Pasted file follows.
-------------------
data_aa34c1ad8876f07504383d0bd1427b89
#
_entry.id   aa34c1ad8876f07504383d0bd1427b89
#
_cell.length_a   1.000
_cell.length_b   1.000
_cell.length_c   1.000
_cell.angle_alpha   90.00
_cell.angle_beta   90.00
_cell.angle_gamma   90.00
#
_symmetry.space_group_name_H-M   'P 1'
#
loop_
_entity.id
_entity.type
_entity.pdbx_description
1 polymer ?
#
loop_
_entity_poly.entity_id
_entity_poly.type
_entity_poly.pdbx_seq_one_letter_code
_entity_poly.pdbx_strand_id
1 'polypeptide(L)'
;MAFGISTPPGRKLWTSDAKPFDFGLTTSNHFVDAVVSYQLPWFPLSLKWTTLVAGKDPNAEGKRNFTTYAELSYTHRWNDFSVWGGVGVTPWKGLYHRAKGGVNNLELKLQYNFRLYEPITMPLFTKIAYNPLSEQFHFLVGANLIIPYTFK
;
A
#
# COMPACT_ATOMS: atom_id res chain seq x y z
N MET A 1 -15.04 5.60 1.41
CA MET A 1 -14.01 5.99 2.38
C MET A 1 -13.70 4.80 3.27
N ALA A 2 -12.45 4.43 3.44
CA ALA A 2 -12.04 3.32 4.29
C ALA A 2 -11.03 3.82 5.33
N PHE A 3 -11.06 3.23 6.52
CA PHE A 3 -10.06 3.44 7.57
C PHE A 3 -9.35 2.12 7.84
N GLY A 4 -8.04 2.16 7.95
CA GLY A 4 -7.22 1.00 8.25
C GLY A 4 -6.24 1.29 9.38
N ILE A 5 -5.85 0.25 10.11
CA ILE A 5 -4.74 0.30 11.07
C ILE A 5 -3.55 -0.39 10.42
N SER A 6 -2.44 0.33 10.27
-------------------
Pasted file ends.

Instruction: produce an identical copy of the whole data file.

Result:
data_aa34c1ad8876f07504383d0bd1427b89
#
_entry.id   aa34c1ad8876f07504383d0bd1427b89
#
_cell.length_a   1.000
_cell.length_b   1.000
_cell.length_c   1.000
_cell.angle_alpha   90.00
_cell.angle_beta   90.00
_cell.angle_gamma   90.00
#
_symmetry.space_group_name_H-M   'P 1'
#
loop_
_entity.id
_entity.type
_entity.pdbx_description
1 polymer ?
#
loop_
_entity_poly.entity_id
_entity_poly.type
_entity_poly.pdbx_seq_one_letter_code
_entity_poly.pdbx_strand_id
1 'polypeptide(L)'
;MAFGISTPPGRKLWTSDAKPFDFGLTTSNHFVDAVVSYQLPWFPLSLKWTTLVAGKDPNAEGKRNFTTYAELSYTHRWNDFSVWGGVGVTPWKGLYHRAKGGVNNLELKLQYNFRLYEPITMPLFTKIAYNPLSEQFHFLVGANLIIPYTFK
;
A
#
# COMPACT_ATOMS: atom_id res chain seq x y z
N MET A 1 -15.04 5.60 1.41
CA MET A 1 -14.01 5.99 2.38
C MET A 1 -13.70 4.80 3.27
N ALA A 2 -12.45 4.43 3.44
CA ALA A 2 -12.04 3.32 4.29
C ALA A 2 -11.03 3.82 5.33
N PHE A 3 -11.06 3.23 6.52
CA PHE A 3 -10.06 3.44 7.57
C PHE A 3 -9.35 2.12 7.84
N GLY A 4 -8.04 2.16 7.95
CA GLY A 4 -7.22 1.00 8.25
C GLY A 4 -6.24 1.29 9.38
N ILE A 5 -5.85 0.25 10.11
CA ILE A 5 -4.74 0.30 11.07
C ILE A 5 -3.55 -0.39 10.42
N SER A 6 -2.44 0.33 10.27